Artificial Intelligence, AlphaGo, and Computer Hex
In 2016 DeepMind astonished the Go world with its superhuman-strength program AlphaGo. I will give a brief history of AlphaGo and discuss and its influence on current board game research, including computer Hex. Hex is the connection board game invented by Piet Hein in 1942 and introduced in North America by John Nash around 1949. Our research group at the University of Alberta has built strong Hex players and solvers.
Date and Time
- Date: 29 March 2018
- Time: 01:00 PM to 02:00 PM
- All times are Canada/Pacific
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- UBC, Okanagan Campus, 3333 University Way
- Kelowna, British Columbia
- Building: ASC
- Room Number: 301
- Co-sponsored by UBC Okanagan
- Registration closed
Dr. Ryan Hayward of Department of Computing Science University of Alberta
Ryan Hayward received his B.Sc. and M.Sc. in mathematics from Queen’s University (Kingston) in 1981 and 1982 and his Ph.D. in computer science from McGill University in 1987.
His doctoral thesis, Two Classes of Perfect Graphs, was supervised by Vaclav Chvatal. From 1986 through 1989 he was assistant professor in the Department of Computer Science at Rutgers University, after which he held an Alexander von Humboldt fellowship at the Institute for Discrete Mathematics in Bonn for 1989-90. From 1990 through 1992 he was assistant professor in the Department of Computing Science at Queen’s University. From 1992 he was assistant and then associate professor in the Department of Mathematics and Computer Science at the University of Lethbridge, until in 1999 joining the Department of Computing Science at the University of Alberta, where he was promoted to professor in 2004.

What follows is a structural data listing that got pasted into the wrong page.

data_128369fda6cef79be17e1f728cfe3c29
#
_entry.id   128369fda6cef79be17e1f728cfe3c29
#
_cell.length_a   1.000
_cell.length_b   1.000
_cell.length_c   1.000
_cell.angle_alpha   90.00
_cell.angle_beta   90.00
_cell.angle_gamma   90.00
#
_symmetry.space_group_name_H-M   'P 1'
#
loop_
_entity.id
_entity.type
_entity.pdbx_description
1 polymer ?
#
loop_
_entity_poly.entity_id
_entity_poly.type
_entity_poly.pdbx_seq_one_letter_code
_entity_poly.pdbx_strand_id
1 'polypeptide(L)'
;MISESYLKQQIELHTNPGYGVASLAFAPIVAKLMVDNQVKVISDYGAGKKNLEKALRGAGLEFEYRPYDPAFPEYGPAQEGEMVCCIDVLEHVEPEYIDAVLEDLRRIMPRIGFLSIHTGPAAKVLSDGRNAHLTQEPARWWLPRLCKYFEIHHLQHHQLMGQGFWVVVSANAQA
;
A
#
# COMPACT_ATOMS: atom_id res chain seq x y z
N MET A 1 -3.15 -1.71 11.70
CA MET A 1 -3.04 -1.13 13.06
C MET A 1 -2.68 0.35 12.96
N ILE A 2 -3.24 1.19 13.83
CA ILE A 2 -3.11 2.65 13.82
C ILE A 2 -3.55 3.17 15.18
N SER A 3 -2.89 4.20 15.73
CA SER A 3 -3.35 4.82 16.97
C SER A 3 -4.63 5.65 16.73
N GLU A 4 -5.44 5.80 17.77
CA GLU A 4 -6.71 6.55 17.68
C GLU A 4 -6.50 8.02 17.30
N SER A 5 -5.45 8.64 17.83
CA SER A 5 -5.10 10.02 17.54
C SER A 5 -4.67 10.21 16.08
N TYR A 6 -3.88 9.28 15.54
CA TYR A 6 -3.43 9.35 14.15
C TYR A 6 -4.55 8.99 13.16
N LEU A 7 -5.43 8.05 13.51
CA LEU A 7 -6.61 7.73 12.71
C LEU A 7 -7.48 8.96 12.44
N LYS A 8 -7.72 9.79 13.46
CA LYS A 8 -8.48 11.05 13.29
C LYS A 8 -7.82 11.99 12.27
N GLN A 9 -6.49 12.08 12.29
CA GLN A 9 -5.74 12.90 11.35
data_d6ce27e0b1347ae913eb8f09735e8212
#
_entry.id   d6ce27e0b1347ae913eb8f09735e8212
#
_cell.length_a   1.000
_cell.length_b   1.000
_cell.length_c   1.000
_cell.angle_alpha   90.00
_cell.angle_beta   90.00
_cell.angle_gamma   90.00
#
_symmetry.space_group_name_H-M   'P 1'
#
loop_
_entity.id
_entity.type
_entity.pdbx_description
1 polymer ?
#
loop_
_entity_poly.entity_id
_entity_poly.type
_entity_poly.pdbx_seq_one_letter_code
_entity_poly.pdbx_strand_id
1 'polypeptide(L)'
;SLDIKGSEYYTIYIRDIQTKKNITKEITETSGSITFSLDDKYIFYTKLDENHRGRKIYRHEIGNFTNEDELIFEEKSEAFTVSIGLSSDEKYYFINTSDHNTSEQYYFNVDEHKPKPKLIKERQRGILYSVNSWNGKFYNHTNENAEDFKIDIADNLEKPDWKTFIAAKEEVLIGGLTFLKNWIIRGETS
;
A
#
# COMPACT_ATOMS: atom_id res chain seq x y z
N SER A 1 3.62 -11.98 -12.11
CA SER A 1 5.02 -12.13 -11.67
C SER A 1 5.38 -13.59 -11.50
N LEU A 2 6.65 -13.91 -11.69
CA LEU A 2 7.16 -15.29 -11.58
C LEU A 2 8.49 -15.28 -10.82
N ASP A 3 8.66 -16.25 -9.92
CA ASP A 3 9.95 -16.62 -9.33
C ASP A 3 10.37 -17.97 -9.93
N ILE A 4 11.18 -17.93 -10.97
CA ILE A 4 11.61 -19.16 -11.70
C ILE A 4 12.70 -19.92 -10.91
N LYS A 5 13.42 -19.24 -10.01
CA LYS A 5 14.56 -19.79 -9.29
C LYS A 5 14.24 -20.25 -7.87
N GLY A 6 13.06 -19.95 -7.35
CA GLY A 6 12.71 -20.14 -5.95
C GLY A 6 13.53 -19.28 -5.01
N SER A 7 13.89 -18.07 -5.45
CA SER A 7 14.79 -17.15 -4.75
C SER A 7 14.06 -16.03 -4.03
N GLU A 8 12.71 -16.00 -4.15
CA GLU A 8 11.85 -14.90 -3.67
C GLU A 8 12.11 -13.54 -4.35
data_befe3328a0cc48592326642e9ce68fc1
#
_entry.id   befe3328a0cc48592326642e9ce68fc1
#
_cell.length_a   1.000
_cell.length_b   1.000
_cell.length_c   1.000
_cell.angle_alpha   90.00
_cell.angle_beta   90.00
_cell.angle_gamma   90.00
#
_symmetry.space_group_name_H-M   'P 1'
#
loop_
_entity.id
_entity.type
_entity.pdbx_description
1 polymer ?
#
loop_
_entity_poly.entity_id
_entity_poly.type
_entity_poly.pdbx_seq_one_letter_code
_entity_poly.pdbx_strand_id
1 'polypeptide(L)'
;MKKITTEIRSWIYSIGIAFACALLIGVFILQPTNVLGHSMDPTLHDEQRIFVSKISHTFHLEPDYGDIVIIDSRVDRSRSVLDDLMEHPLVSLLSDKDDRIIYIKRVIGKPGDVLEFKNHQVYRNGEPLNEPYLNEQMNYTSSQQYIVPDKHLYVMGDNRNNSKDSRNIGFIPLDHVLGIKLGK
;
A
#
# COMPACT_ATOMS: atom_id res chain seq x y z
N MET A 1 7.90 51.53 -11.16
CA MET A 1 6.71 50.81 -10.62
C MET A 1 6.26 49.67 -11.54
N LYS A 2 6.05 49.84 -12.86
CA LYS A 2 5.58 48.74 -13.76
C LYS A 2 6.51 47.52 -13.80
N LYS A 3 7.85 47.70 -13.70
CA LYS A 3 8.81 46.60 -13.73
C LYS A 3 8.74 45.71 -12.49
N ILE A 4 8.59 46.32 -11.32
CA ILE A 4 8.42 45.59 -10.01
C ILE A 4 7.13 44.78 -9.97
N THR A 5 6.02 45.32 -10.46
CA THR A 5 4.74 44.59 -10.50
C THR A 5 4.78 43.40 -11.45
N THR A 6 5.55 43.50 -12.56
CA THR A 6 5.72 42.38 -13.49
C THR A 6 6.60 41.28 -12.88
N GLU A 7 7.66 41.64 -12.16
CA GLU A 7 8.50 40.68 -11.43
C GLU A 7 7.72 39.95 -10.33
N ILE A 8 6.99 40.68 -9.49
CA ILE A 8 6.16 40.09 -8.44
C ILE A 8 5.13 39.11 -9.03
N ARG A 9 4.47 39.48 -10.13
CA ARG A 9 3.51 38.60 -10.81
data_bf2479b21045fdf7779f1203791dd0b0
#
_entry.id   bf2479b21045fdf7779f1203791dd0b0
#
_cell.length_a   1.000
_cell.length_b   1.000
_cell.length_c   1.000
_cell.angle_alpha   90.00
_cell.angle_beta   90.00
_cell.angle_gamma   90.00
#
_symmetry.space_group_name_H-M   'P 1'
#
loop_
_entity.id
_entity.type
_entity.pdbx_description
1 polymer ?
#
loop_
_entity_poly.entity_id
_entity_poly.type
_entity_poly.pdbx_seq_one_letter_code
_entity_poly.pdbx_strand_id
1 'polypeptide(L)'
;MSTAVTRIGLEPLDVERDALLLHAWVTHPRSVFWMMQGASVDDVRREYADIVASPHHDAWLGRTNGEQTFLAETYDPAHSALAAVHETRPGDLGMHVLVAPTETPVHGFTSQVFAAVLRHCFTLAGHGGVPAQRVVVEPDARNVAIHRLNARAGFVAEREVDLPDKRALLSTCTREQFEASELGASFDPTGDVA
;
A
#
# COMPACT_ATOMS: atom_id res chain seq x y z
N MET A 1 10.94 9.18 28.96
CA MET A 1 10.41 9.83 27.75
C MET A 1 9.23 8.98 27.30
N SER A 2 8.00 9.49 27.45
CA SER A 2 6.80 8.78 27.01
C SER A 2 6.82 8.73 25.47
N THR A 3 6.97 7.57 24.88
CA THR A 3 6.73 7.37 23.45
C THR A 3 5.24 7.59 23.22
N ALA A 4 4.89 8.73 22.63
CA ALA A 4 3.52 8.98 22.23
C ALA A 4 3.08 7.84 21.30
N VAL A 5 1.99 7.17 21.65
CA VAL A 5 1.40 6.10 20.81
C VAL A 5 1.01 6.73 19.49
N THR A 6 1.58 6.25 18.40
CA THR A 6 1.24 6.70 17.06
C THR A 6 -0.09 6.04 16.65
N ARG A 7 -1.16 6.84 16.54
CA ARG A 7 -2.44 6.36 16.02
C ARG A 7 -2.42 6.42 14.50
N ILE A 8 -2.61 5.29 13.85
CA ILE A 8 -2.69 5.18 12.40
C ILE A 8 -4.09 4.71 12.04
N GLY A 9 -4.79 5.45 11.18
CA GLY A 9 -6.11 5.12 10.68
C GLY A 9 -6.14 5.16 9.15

He has supervised 13 graduate and 29 undergraduate students, some of whom later became university professors. His current research interests include algorithms for two-player games.
His group (including at times Yngvi Bjornsson, Michael Johanson, Broderick Arneson, Philip Henderson, Jakub Pawlewicz, and Aja Huang — later lead programmer of AlphaGo) has built the world’s strongest computer Hex player, and has solved two 1-move 10×10 Hex openings and all smaller-board openings. With Bjarne Toft, he is writing a book on the history of Hex,
to be published in 2018.
Address:University of Alberta, , Edmonton, Alberta, Canada